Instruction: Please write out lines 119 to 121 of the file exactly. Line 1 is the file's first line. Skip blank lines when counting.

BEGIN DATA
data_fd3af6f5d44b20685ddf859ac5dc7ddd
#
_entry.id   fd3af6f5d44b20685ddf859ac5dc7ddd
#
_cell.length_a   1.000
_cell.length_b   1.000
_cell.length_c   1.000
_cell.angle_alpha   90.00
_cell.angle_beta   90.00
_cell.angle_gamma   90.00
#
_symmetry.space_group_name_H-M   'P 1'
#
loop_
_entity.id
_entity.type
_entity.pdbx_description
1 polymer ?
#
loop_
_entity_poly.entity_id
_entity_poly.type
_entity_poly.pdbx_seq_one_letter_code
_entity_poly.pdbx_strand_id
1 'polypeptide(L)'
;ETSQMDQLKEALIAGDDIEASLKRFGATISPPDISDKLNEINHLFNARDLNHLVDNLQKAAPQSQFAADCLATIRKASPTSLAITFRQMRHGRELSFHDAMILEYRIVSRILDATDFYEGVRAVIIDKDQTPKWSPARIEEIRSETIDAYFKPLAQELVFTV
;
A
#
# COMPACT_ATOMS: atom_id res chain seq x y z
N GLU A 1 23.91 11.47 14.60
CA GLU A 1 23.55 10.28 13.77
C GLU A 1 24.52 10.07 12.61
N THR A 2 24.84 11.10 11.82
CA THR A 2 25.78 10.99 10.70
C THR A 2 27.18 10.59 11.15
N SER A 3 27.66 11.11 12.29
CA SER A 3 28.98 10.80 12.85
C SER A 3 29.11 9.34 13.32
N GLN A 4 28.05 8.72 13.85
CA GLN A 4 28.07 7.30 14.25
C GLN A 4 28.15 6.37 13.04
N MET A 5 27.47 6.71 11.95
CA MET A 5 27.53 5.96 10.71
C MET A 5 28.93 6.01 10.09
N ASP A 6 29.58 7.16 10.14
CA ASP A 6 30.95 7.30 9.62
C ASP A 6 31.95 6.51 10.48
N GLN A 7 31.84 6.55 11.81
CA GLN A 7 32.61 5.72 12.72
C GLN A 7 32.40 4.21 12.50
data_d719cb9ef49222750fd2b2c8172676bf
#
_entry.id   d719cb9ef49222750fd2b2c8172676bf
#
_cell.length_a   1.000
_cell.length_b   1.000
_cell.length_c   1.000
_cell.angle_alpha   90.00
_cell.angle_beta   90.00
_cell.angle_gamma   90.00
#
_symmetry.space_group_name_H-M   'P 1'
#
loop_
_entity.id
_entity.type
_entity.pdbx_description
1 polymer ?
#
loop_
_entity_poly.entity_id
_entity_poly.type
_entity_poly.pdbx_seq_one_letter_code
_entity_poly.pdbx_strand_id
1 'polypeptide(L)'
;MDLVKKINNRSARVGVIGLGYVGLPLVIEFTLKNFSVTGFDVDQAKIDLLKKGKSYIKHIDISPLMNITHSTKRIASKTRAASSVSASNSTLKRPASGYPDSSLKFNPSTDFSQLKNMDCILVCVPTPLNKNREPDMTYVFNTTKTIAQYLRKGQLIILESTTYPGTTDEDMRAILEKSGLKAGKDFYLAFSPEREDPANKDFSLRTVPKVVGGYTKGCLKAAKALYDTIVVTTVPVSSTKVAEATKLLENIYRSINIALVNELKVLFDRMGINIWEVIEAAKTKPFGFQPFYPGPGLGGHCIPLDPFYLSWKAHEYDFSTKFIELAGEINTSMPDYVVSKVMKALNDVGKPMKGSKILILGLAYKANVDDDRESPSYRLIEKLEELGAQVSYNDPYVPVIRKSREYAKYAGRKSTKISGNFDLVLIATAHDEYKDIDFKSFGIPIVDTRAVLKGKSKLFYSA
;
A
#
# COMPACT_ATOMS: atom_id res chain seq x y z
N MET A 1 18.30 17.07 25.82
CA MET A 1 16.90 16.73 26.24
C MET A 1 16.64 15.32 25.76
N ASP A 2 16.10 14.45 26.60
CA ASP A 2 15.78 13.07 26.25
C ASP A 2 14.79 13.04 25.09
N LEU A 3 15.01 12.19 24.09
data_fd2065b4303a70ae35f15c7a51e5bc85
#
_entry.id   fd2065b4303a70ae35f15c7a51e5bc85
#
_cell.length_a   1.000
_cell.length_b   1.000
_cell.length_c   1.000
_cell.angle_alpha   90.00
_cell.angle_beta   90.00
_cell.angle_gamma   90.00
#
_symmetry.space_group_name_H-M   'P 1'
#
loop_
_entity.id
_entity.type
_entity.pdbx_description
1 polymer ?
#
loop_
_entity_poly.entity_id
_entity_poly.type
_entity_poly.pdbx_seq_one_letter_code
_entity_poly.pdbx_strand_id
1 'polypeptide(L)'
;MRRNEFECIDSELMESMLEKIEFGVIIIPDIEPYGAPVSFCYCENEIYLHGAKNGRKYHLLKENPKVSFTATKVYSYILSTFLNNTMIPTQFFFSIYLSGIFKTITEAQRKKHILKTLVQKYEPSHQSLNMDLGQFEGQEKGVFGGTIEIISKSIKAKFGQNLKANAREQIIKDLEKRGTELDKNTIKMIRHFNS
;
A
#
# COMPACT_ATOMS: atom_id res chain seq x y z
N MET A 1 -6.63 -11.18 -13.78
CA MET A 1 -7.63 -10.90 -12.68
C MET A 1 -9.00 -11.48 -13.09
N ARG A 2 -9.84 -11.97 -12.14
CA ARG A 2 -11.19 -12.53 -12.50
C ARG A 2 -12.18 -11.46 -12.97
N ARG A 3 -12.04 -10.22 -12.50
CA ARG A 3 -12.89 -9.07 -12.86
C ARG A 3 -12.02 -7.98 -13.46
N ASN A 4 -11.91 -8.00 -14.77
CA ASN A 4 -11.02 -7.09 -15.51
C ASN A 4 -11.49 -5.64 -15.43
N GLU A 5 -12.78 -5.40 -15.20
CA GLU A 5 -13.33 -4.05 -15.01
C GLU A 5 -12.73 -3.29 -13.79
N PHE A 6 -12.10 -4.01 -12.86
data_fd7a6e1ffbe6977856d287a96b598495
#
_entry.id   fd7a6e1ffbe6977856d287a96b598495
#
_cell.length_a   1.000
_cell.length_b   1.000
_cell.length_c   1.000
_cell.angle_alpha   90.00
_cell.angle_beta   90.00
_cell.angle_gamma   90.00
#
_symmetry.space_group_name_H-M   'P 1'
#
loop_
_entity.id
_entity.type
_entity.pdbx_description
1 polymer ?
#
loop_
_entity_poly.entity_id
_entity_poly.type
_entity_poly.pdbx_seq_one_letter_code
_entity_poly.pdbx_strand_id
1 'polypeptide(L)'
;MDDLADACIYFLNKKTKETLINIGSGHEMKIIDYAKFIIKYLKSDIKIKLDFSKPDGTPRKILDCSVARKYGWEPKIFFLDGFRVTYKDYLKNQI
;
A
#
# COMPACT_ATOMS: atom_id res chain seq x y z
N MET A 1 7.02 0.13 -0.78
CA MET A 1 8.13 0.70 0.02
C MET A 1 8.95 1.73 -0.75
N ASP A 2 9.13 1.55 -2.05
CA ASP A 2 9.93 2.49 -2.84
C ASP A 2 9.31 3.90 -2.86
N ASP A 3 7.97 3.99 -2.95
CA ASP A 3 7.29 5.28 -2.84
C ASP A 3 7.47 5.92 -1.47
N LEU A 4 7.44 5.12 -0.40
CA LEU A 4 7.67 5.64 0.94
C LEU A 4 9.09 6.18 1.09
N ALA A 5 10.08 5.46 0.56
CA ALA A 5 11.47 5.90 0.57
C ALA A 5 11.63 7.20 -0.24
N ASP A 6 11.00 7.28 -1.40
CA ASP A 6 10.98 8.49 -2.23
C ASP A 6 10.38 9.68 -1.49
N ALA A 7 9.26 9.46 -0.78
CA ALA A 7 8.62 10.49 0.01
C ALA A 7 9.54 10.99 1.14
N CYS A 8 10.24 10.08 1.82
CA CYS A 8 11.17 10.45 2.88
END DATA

N MET A 1 -6.63 -11.18 -13.78
CA MET A 1 -7.63 -10.90 -12.68
C MET A 1 -9.00 -11.48 -13.09